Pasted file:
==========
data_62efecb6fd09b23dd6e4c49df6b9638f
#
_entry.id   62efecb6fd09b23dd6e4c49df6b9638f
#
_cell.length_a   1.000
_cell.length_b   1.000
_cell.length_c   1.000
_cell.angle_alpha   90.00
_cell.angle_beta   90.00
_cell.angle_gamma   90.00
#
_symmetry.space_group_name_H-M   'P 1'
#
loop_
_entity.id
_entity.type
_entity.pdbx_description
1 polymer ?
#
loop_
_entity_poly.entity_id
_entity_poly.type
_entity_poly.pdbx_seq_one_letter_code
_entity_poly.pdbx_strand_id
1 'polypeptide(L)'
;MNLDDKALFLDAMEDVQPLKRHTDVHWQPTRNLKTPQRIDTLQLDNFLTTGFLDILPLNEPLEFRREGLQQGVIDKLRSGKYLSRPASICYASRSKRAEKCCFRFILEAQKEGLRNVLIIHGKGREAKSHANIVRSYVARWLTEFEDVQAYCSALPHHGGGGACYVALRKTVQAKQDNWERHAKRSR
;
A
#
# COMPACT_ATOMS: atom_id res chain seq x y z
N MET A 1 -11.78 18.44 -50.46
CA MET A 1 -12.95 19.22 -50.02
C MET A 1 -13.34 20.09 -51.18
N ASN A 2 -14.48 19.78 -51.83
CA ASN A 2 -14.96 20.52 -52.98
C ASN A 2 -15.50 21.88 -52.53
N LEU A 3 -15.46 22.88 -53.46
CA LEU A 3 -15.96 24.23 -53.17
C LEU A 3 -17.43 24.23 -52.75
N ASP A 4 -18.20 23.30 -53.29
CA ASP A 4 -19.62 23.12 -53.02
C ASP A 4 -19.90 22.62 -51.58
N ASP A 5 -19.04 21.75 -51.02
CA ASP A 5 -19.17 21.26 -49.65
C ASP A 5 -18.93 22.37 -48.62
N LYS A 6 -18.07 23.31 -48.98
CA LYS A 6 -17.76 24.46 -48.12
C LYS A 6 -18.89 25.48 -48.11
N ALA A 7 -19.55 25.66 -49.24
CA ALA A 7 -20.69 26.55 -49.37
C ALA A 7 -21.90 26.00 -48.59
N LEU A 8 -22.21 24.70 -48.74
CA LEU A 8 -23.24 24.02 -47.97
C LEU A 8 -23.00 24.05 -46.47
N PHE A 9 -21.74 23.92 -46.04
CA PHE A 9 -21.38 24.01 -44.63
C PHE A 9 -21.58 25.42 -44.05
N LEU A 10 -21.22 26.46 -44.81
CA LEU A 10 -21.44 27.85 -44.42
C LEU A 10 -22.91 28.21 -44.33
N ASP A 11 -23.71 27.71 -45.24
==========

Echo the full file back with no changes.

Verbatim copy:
data_62efecb6fd09b23dd6e4c49df6b9638f
#
_entry.id   62efecb6fd09b23dd6e4c49df6b9638f
#
_cell.length_a   1.000
_cell.length_b   1.000
_cell.length_c   1.000
_cell.angle_alpha   90.00
_cell.angle_beta   90.00
_cell.angle_gamma   90.00
#
_symmetry.space_group_name_H-M   'P 1'
#
loop_
_entity.id
_entity.type
_entity.pdbx_description
1 polymer ?
#
loop_
_entity_poly.entity_id
_entity_poly.type
_entity_poly.pdbx_seq_one_letter_code
_entity_poly.pdbx_strand_id
1 'polypeptide(L)'
;MNLDDKALFLDAMEDVQPLKRHTDVHWQPTRNLKTPQRIDTLQLDNFLTTGFLDILPLNEPLEFRREGLQQGVIDKLRSGKYLSRPASICYASRSKRAEKCCFRFILEAQKEGLRNVLIIHGKGREAKSHANIVRSYVARWLTEFEDVQAYCSALPHHGGGGACYVALRKTVQAKQDNWERHAKRSR
;
A
#
# COMPACT_ATOMS: atom_id res chain seq x y z
N MET A 1 -11.78 18.44 -50.46
CA MET A 1 -12.95 19.22 -50.02
C MET A 1 -13.34 20.09 -51.18
N ASN A 2 -14.48 19.78 -51.83
CA ASN A 2 -14.96 20.52 -52.98
C ASN A 2 -15.50 21.88 -52.53
N LEU A 3 -15.46 22.88 -53.46
CA LEU A 3 -15.96 24.23 -53.17
C LEU A 3 -17.43 24.23 -52.75
N ASP A 4 -18.20 23.30 -53.29
CA ASP A 4 -19.62 23.12 -53.02
C ASP A 4 -19.90 22.62 -51.58
N ASP A 5 -19.04 21.75 -51.02
CA ASP A 5 -19.17 21.26 -49.65
C ASP A 5 -18.93 22.37 -48.62
N LYS A 6 -18.07 23.31 -48.98
CA LYS A 6 -17.76 24.46 -48.12
C LYS A 6 -18.89 25.48 -48.11
N ALA A 7 -19.55 25.66 -49.24
CA ALA A 7 -20.69 26.55 -49.37
C ALA A 7 -21.90 26.00 -48.59
N LEU A 8 -22.21 24.70 -48.74
CA LEU A 8 -23.24 24.02 -47.97
C LEU A 8 -23.00 24.05 -46.47
N PHE A 9 -21.74 23.92 -46.04
CA PHE A 9 -21.38 24.01 -44.63
C PHE A 9 -21.58 25.42 -44.05
N LEU A 10 -21.22 26.46 -44.81
CA LEU A 10 -21.44 27.85 -44.42
C LEU A 10 -22.91 28.21 -44.33
N ASP A 11 -23.71 27.71 -45.24